Researchers analyzed data on 192 patients with acute stroke symptoms who were brought by emergency medical services (EMS) to the Mayo Clinic in Phoenix. Specifically, they looked at the number of minutes that elapsed between the time a patient first became aware of having symptoms and the time at which 911 was called. They found that, on average, married patients summoned EMS 44 minutes after symptoms were noticed, while single patients called 911 after 46 minutes—so there was no real difference there. And while single men summoned help quicker than single women did, the difference was not statistically significant.
But: Breaking down the data a different way, researchers discovered that when the patient was a married man, EMS was summoned in an average of just 28 minutes. Yet when the patient was a married woman, the delay between symptom awareness and the 911 call averaged 67 minutes!
Researchers speculate that we women are so used to being the caregivers in the family that we put others’ needs before our own. When symptoms arise, wives urge husbands to seek care immediately—but we don’t take as good care of ourselves. (When I asked whether this also could mean that husbands don’t take as good care of us wives as we take of them, the researchers declined to comment…though I’d say that this is worth talking to our men about!) Why women’s delay in summoning help is so worrisome: With stroke, every minute counts—the earlier patients get help, the more treatment options there are and the less devastating the consequences are likely to be. Also, women have a higher lifetime risk for stroke than men do…and more women than men die of stroke each year, according to the American Heart Association.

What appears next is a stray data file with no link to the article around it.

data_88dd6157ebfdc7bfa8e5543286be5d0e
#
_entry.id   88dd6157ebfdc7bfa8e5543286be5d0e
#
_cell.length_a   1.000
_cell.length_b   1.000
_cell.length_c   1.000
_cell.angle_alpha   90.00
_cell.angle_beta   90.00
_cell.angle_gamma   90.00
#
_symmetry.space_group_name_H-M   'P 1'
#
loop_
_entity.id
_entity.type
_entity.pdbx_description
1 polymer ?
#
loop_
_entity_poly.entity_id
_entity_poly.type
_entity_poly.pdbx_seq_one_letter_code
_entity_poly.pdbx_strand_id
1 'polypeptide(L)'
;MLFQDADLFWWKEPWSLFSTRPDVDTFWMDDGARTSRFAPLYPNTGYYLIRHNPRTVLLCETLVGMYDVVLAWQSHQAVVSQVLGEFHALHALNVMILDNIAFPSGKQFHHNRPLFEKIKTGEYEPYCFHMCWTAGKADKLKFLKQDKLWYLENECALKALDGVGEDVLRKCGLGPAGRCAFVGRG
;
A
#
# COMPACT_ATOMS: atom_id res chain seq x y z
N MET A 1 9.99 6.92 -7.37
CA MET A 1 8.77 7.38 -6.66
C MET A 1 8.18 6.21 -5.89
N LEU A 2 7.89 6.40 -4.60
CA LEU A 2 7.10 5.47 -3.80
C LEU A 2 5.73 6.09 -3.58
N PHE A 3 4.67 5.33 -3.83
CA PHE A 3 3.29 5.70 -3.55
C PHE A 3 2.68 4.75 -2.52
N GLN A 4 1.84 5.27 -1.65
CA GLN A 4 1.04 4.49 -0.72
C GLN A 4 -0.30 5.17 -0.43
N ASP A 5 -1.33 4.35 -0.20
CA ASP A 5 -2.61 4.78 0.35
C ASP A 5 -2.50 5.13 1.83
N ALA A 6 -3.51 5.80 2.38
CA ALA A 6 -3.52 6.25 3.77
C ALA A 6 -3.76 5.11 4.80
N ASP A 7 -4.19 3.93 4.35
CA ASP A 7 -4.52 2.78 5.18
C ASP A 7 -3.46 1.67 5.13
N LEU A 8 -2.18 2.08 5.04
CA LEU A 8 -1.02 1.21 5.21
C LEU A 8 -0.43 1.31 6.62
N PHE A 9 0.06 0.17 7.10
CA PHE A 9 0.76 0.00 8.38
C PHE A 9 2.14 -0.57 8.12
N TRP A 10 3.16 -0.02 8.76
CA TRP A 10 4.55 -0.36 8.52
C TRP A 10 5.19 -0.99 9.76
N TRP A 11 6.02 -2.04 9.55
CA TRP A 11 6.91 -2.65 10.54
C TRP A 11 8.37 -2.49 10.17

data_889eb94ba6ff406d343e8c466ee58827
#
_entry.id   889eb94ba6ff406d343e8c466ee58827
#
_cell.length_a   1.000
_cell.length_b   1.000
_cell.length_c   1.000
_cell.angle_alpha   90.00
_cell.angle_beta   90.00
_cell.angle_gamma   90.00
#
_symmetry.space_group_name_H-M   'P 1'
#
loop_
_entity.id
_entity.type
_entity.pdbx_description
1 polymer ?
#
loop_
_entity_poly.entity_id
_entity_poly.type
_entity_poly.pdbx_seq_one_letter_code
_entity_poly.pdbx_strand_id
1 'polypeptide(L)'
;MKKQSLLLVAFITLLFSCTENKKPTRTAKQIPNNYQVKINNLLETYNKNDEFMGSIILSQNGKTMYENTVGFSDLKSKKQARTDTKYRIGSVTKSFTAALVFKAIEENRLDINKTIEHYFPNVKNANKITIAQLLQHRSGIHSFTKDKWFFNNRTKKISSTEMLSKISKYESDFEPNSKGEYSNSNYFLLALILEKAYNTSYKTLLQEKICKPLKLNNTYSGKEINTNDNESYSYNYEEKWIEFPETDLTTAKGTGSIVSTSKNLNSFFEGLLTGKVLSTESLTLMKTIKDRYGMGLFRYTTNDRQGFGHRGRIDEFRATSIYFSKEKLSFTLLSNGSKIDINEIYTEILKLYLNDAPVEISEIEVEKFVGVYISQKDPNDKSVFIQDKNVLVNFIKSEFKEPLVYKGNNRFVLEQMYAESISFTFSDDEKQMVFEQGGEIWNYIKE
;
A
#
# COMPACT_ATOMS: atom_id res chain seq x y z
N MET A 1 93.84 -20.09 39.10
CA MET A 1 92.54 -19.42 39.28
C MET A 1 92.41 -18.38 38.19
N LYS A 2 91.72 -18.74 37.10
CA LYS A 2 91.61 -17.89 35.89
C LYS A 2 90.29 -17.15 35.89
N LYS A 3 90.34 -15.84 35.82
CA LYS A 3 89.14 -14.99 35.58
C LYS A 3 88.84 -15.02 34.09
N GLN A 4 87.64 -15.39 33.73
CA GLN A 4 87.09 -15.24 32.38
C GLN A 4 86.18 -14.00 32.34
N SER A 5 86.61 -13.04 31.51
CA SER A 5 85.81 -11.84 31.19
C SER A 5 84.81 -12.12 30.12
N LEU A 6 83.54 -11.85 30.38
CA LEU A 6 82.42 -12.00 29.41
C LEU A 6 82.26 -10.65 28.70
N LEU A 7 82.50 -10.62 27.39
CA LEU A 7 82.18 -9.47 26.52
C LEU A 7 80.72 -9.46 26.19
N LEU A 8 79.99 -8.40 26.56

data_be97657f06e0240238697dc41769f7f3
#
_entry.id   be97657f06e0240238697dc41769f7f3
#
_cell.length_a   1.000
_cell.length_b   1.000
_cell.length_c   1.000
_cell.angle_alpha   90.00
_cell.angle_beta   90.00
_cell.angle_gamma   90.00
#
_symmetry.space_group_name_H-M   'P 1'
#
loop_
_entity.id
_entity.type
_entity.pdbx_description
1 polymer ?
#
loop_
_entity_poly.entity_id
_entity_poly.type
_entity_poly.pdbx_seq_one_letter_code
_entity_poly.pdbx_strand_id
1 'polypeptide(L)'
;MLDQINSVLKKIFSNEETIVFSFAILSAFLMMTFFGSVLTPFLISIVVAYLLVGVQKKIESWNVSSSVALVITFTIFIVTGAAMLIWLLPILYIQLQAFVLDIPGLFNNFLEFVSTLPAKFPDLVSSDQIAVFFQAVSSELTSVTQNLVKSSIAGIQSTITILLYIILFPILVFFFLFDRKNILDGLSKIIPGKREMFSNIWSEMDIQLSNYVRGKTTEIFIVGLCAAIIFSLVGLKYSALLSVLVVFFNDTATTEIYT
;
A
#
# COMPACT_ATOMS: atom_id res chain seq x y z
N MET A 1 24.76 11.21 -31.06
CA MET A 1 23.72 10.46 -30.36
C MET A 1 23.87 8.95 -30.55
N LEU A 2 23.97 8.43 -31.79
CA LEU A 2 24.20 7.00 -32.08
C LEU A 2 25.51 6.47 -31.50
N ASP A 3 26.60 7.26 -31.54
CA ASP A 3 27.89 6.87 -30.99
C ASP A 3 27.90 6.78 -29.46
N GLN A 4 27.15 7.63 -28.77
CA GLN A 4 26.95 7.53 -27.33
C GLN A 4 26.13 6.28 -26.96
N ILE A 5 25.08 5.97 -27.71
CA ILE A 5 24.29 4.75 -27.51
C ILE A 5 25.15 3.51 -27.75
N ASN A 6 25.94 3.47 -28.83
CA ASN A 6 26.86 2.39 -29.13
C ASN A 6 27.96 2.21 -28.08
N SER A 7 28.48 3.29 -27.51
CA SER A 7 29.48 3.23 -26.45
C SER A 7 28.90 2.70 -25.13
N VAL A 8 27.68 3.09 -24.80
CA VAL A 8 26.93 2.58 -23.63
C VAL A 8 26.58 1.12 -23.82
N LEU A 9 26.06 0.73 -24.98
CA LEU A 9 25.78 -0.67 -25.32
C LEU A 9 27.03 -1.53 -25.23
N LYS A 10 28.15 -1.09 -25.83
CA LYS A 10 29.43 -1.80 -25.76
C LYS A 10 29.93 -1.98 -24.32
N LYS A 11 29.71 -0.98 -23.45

Self-defense: Memorize the symptoms of stroke and call 911 immediately if you experience any of the following…
More info: To see a video about the study and stroke symptoms, go to http://bit.ly/SLTtUU.
Source: Joyce K. Lee-Iannotti, MD, is a fellow in the department of neurology at the Mayo Clinic in Scottsdale, Arizona, and lead author of a study on acute stroke symptoms and activation of emergency medical services presented at the recent American Stroke Conference.